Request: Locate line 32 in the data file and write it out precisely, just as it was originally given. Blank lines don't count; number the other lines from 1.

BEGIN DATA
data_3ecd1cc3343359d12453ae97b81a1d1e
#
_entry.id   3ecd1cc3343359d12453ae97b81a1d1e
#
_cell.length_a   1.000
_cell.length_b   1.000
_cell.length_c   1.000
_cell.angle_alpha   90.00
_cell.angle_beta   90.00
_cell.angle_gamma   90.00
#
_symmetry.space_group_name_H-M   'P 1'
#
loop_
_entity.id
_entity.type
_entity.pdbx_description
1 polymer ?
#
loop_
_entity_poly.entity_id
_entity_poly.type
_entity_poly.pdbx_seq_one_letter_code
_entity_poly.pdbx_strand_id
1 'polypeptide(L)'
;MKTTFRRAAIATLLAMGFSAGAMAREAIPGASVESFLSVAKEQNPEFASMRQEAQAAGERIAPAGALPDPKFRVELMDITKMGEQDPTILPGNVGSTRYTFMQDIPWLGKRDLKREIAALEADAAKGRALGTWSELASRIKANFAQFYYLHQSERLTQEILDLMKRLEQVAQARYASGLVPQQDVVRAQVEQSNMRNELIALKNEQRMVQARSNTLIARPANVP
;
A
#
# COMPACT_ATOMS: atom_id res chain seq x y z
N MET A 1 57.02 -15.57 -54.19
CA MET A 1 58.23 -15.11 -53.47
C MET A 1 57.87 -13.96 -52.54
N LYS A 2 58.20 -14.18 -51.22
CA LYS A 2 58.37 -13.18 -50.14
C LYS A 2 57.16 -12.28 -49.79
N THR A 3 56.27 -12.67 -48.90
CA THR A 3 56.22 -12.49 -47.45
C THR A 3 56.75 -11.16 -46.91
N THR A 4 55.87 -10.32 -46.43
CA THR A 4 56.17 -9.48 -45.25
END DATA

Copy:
CA MET A 1 58.23 -15.11 -53.47